Pairing as a learning while working activity
The practice of pairing came up several times.
What is pairing in software development?
Pairing is a practice from the Extreme Programming (XP) software development methodology. It’s an approach where two developers work side by side in front of the same computer, where one is writing code and the other is watching and thinking about what is happening. The roles are constantly being changed. It’s literally two people doing work one person would normally do. It's not reviewing someone else's work and giving feedback, it's working together on a task.
At first glance you might think, 'isn't this more expensive to have two people doing a task that normally one person would do?'
It’s the opposite:
- Problems are solved faster, software development is fundamentally a series of problems requiring solutions.
- Work is of a higher quality.
- There is less to be reworked later.
The power of pairing
In the podcast From Junior to Senior Developer: Speed Up Career Progression for Your Team, Farhan Thawar; VP of Engineering at Shopify said that the most powerful way to learn is pair programming and if he had unlimited money, he would pay the best programmer in the world to pair program with him.
For Farhan Thawar the reason it’s a powerful way to learn is because:
- you are guided by an expert
- you see someone else’s conceptual thinking
- you learn their thinking short shortcuts.
In the book Joy, Inc.: How We Built a Workplace People Love Richard Sheridan says,
‘What I have learned is that pairing is one of the most potent managerial tools I have ever discovered because of all the traditional problems it helps solve. Pairing fosters a learning system, builds relationships, eliminates towers of knowledge, simplifies the onboarding of new people, and flushes out performance issues.’
One of the keys to this approach which Sheridan and his teams use at Menlo Innovations, is switching who is working in pairs each week.
At Sprout Lab’s, the development team doesn’t pair all the time. Pairing is often just used for solving challenging problems. Every time this happens I’m reminded of the power of pairing.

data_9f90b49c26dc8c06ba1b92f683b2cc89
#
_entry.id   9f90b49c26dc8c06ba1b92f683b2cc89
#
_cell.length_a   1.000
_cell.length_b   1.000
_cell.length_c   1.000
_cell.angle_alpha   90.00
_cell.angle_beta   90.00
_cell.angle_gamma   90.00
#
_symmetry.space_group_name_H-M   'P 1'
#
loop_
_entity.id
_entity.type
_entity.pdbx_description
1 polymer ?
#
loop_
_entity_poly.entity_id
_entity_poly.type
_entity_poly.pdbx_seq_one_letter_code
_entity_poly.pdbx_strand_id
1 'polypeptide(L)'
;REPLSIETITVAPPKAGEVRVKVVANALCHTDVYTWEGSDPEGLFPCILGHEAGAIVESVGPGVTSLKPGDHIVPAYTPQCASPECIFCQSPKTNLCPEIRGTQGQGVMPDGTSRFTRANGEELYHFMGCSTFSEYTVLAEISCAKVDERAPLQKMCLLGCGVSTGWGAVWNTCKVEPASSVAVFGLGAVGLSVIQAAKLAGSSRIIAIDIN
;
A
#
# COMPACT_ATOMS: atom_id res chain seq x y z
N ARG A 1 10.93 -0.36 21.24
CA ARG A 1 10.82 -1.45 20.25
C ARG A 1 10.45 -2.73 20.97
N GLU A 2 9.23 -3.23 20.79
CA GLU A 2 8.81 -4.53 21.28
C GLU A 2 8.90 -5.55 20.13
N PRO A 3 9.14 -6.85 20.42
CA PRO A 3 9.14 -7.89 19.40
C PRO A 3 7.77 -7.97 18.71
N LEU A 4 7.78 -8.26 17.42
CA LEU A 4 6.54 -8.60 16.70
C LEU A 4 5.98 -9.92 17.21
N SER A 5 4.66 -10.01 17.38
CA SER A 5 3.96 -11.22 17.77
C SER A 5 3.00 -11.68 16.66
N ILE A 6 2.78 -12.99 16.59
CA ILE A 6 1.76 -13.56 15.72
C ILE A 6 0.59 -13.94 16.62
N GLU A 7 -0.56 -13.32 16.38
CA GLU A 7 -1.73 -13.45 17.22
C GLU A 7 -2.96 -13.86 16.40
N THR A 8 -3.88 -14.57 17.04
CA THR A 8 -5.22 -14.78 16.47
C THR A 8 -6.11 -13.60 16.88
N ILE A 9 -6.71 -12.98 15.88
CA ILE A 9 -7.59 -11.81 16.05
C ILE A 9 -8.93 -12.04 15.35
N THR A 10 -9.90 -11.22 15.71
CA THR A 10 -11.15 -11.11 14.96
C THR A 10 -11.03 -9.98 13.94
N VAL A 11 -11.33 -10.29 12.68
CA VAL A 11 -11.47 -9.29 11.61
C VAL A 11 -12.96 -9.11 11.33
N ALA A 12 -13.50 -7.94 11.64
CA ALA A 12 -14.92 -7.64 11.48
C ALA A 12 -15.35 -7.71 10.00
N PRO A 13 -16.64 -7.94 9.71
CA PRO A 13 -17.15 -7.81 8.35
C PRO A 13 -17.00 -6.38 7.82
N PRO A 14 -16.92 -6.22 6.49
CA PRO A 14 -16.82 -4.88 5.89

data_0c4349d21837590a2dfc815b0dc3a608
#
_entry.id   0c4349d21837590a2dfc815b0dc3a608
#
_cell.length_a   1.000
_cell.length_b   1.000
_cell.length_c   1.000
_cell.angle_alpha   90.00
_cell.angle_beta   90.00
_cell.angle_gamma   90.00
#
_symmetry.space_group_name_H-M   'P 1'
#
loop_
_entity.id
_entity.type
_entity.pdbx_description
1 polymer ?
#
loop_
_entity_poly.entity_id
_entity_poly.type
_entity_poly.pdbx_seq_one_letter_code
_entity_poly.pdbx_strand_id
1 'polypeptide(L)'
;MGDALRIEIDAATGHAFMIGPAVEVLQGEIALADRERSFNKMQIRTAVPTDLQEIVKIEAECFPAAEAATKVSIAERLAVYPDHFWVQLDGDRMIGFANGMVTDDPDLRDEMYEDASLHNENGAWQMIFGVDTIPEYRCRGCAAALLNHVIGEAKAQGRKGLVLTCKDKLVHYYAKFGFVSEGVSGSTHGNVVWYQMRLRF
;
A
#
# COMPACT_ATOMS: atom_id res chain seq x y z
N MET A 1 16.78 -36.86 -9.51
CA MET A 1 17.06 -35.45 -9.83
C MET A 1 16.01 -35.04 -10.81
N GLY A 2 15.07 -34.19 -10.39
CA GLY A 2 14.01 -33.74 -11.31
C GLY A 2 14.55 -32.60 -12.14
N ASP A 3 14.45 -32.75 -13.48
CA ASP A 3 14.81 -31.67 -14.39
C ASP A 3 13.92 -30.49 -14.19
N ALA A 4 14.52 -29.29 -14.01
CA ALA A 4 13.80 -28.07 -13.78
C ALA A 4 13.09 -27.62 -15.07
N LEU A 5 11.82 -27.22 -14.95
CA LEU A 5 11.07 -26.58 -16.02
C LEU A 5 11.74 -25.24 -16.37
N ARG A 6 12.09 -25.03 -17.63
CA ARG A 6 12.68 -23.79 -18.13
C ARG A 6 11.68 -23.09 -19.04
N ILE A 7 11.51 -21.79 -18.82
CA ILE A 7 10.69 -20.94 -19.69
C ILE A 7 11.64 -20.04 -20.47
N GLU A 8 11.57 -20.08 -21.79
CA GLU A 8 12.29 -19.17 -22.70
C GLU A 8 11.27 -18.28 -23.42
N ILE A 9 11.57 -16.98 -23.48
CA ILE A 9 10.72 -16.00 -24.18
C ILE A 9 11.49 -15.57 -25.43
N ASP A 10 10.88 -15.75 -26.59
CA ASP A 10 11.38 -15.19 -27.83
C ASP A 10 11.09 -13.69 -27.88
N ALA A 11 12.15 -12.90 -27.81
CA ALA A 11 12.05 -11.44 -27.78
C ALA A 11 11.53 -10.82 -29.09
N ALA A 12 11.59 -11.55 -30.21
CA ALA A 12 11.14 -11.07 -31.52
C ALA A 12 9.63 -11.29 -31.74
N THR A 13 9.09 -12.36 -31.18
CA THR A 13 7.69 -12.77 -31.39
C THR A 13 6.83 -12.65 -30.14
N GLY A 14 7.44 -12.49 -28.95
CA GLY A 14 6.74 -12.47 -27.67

It’s common in high-risk and mission critical roles for employees to work in pairs, e.g commercial passenger flights have a co-pilot as well a pilot, healthcare workers often work in pairs etc.
Often in L&D when thinking about building a culture of learning, that focus is one strategy that is often nebulous and hard for L&D to change e.g. building a culture of trust in an organisation. Pairing is a practical & tactical work practice that can rapidly build a learning culture.
The negatives of pairing
There are some negatives:
- software development involves deep work, abstract thinking, constant talking and interaction, and pairing doesn’t work for everyone.
- it's not something everyone enjoys doing all the time.
- there are parts of software development that work well collaboratively, but the whole process doesn’t need to be collaborative all the time.
With most software development, it’s now more common that pairing is part of a day’s work to solve complex problems, to mentor new junior developers and to introduce new projects or parts of projects to new people.
It’s not about giving feedback, it's about working together and collaborating on projects.
Pairing for remote and hybrid teams
The tools for remote and hybrid work have made it even easier.
- Screen sharing makes it ‘easier to look over someone shoulder.’
- Collaborative document editing in MS Teams means it is easier to work together.
In remote and hybrid teams pairing is even more important as it’s easy to lose casual collaboration. Pairing is a way to embed collaboration into these types of teams.
Pairing as a learning while working activity
Pairing is a powerful learning while working activity that can be applied in other professions.
When pairing is used outside software development and remote work, the definition does need to be changed a bit. The definition becomes:
Pairing is an approach to work where two employees work together on the same project, where one person is actively doing the work and the other is watching and thinking about what is happening. At regular times the roles are switched.
An example is, instead of a team drafting a report and then a peer or manager reviewing it, it could be written together working in collaboration.
Some of the ways pairing can be used for learning include:
- Pairing between team members being a part of development plans for individuals
- Pairing becomes part of the workflow e.g. if it’s not something that happens every day, then it’s part of what a team does e.g. each week
- Embedding pairing into onboarding
Pairing may not be something that can be embedded in all workplaces all the time, but it can be added to your workplace learning toolkit as an effective way to enable learning while working.